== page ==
By the time my daughter was 2 years old, she knew what YouTube was. She was born into a household with an iPad. My son was her conduit into the world of technology. While I spend quite a bit of time trying to keep with technological developments to ensure that I can both monitor and protect them, my children were born into a world where things like mobile phones, laptops, wi-fi, etc are commonplace.
I often have conversations with them about how we took pictures with cameras that used film or how cellphones only became pervasive when I was in my twenties. They are fascinated by ATMs and how one will pull out a card to swipe to make payment for things. My task is explaining how there needs to be money in a bank account and how the logos on my card, like Visa, are for companies that provide financial services. This is with a five- and a nine-year old.
Many moons ago, a client did research on technology, with a particular focus on banking. They interviewed children, their teachers and their parents to gain understanding of how much the kids knew. My job was to analyse the data and interpret the data. For every question, the teachers and the parents believed the children knew less than they actually did. This was especially the case with parents, which was scary to see, considering, as parents, ours is to protect and guide our children.
Research on Payment
Visa has partnered with Effective Measure to research spending trends in South Africa and across the continent and have broadened this research to children. It has been widely documented how many Africans are ‘mobile first’ which means that we will do more things using our mobile phones, as opposed to desktops and laptops, as the West has. Unsurprisingly, as I have learned from watching my children, they found that children trust technology more, including when it comes to spending.
While I still give my son cash every morning for tuck at school – he’s a growing boy and polishes off his lunch box early in the day – both he and I would prefer a more efficient way. And we are not alone. The children interviewed by VISA had some interesting ideas around spending and payment mechanisms. Take Lucky, who spends his money at school more than anywhere else. He uses his phone to chat to friends on Whatsapp, play games and upload pictures to Instagram and says, “I think I should be able to buy things with it (phone)”.
The kids “believed traditional internet banking would remain the main way in which people paid for goods when it came to using technology.”
I know adults who still aren’t comfortable with the idea of internet banking.
From The Mouth of Babies
Other ideas shared, which are included in a press release that VISA has put out include:
- “My dad has a tablet and he uses it for lots of things. I think companies will make programmes which let him buy more things using his tablet. He will be able to withdraw money and buy groceries using his Apple tablet,” Josh, 11.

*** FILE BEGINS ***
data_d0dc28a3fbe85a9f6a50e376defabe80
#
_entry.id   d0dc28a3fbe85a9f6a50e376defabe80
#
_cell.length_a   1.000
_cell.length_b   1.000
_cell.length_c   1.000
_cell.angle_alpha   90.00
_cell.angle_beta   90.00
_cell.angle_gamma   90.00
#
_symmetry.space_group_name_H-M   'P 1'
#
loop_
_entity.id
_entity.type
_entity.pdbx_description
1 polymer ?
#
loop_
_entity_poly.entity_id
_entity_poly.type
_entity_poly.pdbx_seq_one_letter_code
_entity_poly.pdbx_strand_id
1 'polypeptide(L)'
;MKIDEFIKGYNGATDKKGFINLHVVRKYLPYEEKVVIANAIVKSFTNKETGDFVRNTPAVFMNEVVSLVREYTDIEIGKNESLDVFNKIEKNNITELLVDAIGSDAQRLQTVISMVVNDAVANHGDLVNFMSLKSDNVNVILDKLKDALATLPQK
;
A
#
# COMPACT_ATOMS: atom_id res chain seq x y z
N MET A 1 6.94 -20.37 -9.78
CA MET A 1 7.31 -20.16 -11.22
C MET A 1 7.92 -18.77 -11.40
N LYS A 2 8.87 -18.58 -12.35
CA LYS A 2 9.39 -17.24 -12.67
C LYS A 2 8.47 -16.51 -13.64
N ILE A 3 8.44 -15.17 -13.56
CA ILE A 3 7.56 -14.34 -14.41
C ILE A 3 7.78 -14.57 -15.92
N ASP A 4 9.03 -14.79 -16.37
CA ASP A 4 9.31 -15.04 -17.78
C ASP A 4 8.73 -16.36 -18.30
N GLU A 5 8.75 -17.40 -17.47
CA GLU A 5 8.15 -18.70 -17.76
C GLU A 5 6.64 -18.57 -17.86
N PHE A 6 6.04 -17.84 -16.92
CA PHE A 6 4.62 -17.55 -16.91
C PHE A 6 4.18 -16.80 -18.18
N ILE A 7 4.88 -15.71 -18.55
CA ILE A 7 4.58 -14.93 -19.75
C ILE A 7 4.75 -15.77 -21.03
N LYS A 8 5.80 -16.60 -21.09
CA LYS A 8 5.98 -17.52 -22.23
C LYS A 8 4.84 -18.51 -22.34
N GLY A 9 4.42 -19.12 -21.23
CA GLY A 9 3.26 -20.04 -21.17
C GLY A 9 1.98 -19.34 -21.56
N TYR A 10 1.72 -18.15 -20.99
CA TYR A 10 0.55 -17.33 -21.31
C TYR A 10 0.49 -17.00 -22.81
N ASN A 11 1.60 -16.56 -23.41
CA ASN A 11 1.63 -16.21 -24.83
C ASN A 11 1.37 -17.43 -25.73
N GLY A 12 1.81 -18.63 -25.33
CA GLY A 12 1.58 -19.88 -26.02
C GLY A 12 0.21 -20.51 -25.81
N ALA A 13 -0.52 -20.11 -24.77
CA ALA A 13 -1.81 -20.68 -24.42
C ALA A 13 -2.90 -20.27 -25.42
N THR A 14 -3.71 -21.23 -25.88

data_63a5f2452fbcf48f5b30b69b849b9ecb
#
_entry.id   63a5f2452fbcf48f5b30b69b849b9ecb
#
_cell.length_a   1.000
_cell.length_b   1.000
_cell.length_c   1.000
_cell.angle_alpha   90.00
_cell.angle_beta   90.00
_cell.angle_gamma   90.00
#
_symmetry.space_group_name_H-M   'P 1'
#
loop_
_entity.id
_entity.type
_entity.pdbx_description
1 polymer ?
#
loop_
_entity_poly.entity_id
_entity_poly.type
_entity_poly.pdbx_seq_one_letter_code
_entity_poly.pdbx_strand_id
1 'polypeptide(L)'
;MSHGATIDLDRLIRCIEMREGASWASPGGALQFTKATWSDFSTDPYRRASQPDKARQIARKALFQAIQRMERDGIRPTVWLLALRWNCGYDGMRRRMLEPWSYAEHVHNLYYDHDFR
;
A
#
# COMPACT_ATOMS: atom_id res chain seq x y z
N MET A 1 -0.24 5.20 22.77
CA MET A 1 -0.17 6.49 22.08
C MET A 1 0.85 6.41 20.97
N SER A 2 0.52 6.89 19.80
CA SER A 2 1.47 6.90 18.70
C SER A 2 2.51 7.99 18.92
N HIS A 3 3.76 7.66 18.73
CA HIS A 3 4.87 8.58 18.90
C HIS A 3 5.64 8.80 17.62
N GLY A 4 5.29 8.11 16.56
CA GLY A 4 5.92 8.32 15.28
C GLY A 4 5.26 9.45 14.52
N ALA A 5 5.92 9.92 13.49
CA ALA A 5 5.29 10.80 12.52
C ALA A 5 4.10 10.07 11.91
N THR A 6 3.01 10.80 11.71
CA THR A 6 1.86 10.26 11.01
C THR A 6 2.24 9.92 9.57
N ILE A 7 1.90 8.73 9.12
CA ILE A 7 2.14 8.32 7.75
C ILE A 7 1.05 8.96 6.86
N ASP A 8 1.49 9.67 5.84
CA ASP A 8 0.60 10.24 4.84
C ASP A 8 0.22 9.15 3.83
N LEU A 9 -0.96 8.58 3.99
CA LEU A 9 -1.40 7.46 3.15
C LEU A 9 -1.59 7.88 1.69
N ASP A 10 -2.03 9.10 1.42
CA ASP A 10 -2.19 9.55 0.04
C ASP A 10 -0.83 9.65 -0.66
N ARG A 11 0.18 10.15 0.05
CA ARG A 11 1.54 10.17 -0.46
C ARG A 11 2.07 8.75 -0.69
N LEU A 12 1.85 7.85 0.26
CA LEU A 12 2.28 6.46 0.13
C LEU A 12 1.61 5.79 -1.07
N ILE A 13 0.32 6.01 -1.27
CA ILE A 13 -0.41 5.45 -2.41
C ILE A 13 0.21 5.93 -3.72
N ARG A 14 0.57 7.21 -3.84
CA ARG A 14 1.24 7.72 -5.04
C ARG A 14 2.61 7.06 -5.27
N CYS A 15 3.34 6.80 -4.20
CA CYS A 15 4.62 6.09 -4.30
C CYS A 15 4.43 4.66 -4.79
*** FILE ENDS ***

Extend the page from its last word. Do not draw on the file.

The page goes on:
- “Fingerprint scanning where banking machines could access information about clients would soon be a reality. Not only will the banks be able to identify who people are through their fingerprints but they will gain access to information about these people such as how much money they have in their bank accounts and the like. Then the ATMs will either accept or reject money withdrawal and payment requests based on these requests.”
- “I think it’s really cool how advanced everything is becoming. We have voice recognition now with computers. And my mom never carries coins and cash. She says you can do everything with your credit card. I think soon you’ll be able to just do it with your body. Maybe we could send out brainwaves to the bank. Like in Xmen, you could think I want R200 and then it will be sent to you with a drone,” Waylon.
- “I think we will have holographic money next year. It won’t be dirty like real money and because it’s a hologram it won’t take up space and trees won’t be chopped down so it’ll be better for the environment and it won’t use lots of electricity. I think it will be a very good idea,” Ilario.
Or, in the wise words of eleven year old Themba, “The world will soon have only one currency and it will be created by one company. Everything will be a lot easier and less complicated. Grown-ups have made things so complicated.”
Off the back of this, as well as other insights, Visa has developed payWave which it is piloting with McDonalds and Shell.
The thinking behind payWave is how to make purchasing more convenient and less ‘complicated’ by making payment contactless. Visa payWave-enabled cards will have the payWave symbol or logo on them and, to pay, all you’ll need to do is hold the card within 4cm of a reader that has been developed. You hold onto your card and don’t need to sign or enter a pin.
Environmental activist Wendell Berry said, “We can learn about it from exceptional people of our own culture, and from other cultures less destructive than ours. I am speaking of the life of a man who knows that the world is not given by his fathers, but borrowed from his children; who has undertaken to cherish it and do it no damage, not because he is duty-bound, but because he loves the world and loves his children…”
It would help if we listened to our children.